Bulger was not himself at all, dear friends. There was a lack-lustre look in his eyes, and his tail responded with only a half-hearted wag when I spoke to him. I say half-hearted, for I always had a notion that the other end of Bulger's tail was fastened to his heart. His appetite, too, had gone down with his spirits; and he rarely did anything more than sniff at the dainty food which I set before him, although I tried to tempt him with fried chickens' livers and toasted cocks' combstwo of his favorite dishes.
There was evidently something on his mind, and yet it never occurred to me what that something was; for to be honest about it, it was something which of all things I never should have dreamed of finding there.
Possibly I might have discovered at an earlier day what it was all about, had it not been that just at this time I was very busy, too busy, in fact, to pay much attention to any one, even 2to my dear four-footed foster brother. As you may remember, dear friends, my brain is a very active one; and when once I become interested in a subject, Castle Trump itself might take fire and burn until the legs of my chair had become charred before I would hear the noise and confusion, or even smell the smoke.
It so happened at the time of Bulger's low spirits that the elder baron had, through the kindness of an old school friend, come into possession of a fifteenth-century manuscript from the pen of a no less celebrated thinker and philosopher than the learned Spaniard, Don Constantino Bartolomeo Strepholofidgeguaneriusfum, commonly known among scholars as Don Fum, entitled "A World within a World." In this work Don Fum advanced the wonderful theory that there is every reason to believe that the interior of our world is inhabited; that, as is well known, this vast earth ball is not solid, on the contrary, being in many places quite hollow; that ages and ages ago terrible disturbances had taken place on its surface and had driven the inhabitants to seek refuge in these vast underground chambers, so vast, in fact, as well to merit the name of "World within a World."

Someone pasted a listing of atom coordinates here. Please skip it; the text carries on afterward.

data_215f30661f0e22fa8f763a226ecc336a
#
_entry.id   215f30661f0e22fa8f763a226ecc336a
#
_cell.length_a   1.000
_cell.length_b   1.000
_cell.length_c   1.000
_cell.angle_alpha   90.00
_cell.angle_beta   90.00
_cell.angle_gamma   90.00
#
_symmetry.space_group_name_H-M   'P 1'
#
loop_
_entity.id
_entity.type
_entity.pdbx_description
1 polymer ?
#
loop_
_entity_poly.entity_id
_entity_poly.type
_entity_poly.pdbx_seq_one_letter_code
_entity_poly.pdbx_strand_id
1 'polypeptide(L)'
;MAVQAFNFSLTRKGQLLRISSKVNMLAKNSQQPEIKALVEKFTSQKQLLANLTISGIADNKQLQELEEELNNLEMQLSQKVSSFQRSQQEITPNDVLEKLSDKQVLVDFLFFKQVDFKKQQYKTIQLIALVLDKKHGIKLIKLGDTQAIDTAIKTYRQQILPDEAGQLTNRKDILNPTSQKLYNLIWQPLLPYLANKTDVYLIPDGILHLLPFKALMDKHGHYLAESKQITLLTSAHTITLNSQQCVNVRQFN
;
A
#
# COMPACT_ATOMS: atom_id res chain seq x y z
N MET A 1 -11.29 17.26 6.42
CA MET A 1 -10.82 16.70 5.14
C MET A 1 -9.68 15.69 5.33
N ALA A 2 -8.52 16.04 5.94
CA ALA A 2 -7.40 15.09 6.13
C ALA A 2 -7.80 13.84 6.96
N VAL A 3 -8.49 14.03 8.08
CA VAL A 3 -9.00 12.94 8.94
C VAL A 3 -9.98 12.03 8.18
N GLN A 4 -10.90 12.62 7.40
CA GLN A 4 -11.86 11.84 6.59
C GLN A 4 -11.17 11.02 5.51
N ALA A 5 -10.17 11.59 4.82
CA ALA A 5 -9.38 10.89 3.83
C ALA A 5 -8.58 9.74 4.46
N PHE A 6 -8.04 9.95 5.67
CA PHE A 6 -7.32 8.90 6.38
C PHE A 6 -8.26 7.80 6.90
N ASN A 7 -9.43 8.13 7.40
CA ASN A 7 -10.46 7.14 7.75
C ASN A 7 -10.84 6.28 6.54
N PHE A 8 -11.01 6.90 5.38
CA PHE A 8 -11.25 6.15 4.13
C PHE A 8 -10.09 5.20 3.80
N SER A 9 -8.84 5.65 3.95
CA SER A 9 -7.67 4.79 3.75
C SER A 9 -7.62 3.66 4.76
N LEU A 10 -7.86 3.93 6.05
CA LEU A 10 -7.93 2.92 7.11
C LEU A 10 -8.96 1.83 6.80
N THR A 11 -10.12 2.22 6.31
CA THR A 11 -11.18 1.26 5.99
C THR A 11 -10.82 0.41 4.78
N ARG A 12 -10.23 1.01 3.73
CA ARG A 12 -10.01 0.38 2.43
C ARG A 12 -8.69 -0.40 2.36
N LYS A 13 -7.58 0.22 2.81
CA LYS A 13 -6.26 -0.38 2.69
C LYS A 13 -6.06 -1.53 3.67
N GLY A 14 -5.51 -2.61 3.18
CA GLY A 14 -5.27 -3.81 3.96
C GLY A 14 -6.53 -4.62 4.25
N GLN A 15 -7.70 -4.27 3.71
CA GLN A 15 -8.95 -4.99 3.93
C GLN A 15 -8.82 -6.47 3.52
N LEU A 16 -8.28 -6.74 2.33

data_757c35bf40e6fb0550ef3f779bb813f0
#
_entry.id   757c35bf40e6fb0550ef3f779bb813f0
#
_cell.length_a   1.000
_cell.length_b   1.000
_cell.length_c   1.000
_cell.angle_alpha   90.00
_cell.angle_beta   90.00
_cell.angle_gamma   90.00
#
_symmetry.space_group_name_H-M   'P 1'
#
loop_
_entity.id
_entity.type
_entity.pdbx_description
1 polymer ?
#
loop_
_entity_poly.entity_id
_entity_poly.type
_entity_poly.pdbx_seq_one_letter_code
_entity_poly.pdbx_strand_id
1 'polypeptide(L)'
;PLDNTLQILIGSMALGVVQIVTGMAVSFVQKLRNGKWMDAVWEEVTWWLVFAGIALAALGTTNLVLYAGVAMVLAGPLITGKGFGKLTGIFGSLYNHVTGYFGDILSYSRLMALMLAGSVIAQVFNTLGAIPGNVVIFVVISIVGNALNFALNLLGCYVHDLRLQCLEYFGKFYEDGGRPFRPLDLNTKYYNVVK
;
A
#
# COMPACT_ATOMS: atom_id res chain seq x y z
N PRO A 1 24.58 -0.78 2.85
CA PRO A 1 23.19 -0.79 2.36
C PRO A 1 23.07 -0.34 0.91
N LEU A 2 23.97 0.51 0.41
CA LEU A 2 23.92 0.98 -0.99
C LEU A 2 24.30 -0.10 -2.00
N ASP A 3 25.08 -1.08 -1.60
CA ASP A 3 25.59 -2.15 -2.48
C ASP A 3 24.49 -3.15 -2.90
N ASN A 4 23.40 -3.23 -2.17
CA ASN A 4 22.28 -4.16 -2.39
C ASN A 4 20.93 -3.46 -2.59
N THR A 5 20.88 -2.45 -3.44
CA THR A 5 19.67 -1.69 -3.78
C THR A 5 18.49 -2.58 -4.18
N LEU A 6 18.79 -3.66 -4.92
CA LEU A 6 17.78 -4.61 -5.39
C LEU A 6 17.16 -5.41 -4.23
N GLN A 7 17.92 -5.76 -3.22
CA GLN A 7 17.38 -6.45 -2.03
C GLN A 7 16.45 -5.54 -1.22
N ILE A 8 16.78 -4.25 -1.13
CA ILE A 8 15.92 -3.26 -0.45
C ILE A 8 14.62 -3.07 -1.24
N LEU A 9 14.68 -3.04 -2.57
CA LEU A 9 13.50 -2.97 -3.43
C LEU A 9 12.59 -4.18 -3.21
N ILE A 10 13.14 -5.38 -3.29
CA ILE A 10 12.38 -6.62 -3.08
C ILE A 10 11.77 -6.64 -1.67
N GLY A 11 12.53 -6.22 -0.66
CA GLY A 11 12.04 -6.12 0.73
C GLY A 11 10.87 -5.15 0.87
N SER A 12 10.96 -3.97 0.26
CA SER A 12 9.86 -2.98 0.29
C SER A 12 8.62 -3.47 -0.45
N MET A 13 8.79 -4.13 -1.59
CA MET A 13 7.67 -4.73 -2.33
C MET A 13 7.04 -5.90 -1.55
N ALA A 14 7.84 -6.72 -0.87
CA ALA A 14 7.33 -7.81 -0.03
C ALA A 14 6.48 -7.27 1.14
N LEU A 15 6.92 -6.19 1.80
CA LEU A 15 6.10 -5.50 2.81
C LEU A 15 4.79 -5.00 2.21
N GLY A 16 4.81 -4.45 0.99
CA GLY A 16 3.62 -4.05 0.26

This book, with its crumpled, torn, and time-stained leaves exhaling the odors of vaulted crypt and worm-eaten chest, exercised a peculiar fascination upon me. All day long, and often far into the night, I sat poring over its musty and mildewed pages, quite forgetful of this surface world, and with the plummet of thought sounding these subterranean depths, and with the eye and ear of fancy visiting them, and gazing upon and listening to the dwellers therein.
While I would be thus engaged, Bulger's favorite position was on a quaintly embroidered leather cushion brought from the Orient by me on one of my journeys, and now placed on the end of my work-table nearest the window. From this point of vantage Bulger commanded a full view of the park and the terrace and of the drive leading up to the porte-cochère. Nothing 3escaped his watchful eye. Here he sat hour by hour, amusing himself by noting the comings and goings of all sorts of folk, from the hawkers of gewgaws to the noblest people in the shire. One day my attention was attracted by his suddenly leaping down from his cushion and giving a low growl of displeasure. I paid little heed to it, but to my surprise the next day about the same hour it occurred again.